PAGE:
How Alanis Morissette explains Uber's uphill battle with regulators
Private car service Uber's Corey Owens published a blog this past week titled On Consumers, Competition and Collusion, with the collusion referring most directly to the ongoing battle with transportation market regulators.
"The first CD I purchased was Alanis Morissette's 'Jagged Little Pill.' ... I just listened to two or three songs, but to get those I had to buy the whole album. I would love to have been a fly on the wall during Steve Jobs' negotiations with the labels. ... Or when Reed Hastings first told the studios he wanted to give consumers a la carte access to television shows… over the Internet no less. Or when Jeff Bezos bought the first digital distribution rights for a book, trying to convince the authors and publishers that people would ditch their beloved paperbacks. ... These visionaries were vindicated by putting consumers first. They focused on what consumers wanted. ... They were vindicated by balance sheets that proved putting consumers first can be profitable. ... But what if the holdout labels, studios, and publishers had, instead of just not doing the deal, hired an army of lobbyists?"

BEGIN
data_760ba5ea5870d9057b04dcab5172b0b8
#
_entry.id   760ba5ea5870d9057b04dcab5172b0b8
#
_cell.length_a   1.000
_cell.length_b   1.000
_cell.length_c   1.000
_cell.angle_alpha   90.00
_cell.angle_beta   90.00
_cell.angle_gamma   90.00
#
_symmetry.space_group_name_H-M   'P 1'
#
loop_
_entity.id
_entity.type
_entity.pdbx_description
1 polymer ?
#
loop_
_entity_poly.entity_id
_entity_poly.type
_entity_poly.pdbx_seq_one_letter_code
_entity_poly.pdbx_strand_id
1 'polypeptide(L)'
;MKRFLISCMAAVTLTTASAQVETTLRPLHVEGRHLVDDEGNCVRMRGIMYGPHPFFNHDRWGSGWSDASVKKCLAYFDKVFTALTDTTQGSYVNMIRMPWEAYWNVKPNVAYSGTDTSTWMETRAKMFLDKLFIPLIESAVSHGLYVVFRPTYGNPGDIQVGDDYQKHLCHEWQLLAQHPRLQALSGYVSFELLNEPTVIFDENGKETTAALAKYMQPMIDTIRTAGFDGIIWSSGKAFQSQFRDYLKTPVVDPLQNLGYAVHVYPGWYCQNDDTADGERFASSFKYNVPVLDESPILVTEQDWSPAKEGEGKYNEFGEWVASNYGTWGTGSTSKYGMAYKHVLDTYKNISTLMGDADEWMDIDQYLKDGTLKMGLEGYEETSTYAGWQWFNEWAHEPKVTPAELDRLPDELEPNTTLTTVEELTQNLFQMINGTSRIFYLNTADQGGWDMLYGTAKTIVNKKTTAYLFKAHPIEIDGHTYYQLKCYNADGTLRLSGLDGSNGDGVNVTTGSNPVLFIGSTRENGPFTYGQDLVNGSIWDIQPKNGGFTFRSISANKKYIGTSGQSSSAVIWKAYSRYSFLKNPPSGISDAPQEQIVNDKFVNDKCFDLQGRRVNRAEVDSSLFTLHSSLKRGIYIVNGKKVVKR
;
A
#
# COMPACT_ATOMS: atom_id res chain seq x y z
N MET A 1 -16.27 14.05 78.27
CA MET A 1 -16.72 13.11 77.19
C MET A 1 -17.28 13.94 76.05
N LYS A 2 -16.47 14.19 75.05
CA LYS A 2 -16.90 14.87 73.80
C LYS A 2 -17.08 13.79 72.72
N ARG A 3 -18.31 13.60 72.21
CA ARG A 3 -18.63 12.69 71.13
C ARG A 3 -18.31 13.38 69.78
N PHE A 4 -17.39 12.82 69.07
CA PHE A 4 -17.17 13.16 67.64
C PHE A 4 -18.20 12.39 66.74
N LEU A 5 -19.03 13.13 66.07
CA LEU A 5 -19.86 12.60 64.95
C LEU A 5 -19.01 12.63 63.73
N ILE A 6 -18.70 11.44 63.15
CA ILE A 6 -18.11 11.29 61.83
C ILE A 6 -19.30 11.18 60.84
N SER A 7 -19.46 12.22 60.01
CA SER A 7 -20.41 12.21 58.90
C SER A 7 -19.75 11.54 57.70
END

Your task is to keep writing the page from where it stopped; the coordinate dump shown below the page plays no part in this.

The post was triggered by a package of model smartphone app regulations the International Association of Transportation Regulators released Monday as a reference for use by government agencies in drafting local rules.
The association was none too happy about Uber's take. "It's just childish and it's unprofessional behavior. It's nothing short of defamatory," said Matthew Daus, the group's president. "It's very unfortunate they've sunk to this level."
Meanwhile, more regulations to deal with, in more languages: Uber rolled out cars in Dubai and Bogota, Colombia, this past week.
(Read more: Surprising ways companies are using your data)
Drones growing your breakfast cereal
Aerial robotics company 3D Robotics announced this past week it raised $30 million in a Series B funding round, adding to a $5 million Series A round last November. The money will help the company co-founded by former Wired magazine editor Chris Anderson to take over the U.S. farming industry, sort of.
"The opportunity to bring 'big data' to agriculture through low-cost automated aerial crop surveys could be a game-changer for both farming and the UAV industry alike," Anderson said in a release announcing the new round of funding. "Adding UAVs to the precision agriculture toolkit of a 21st century farmer gives them the power to use imaging data to not only increase yield, but decrease water use and the chemical load in both food and environment."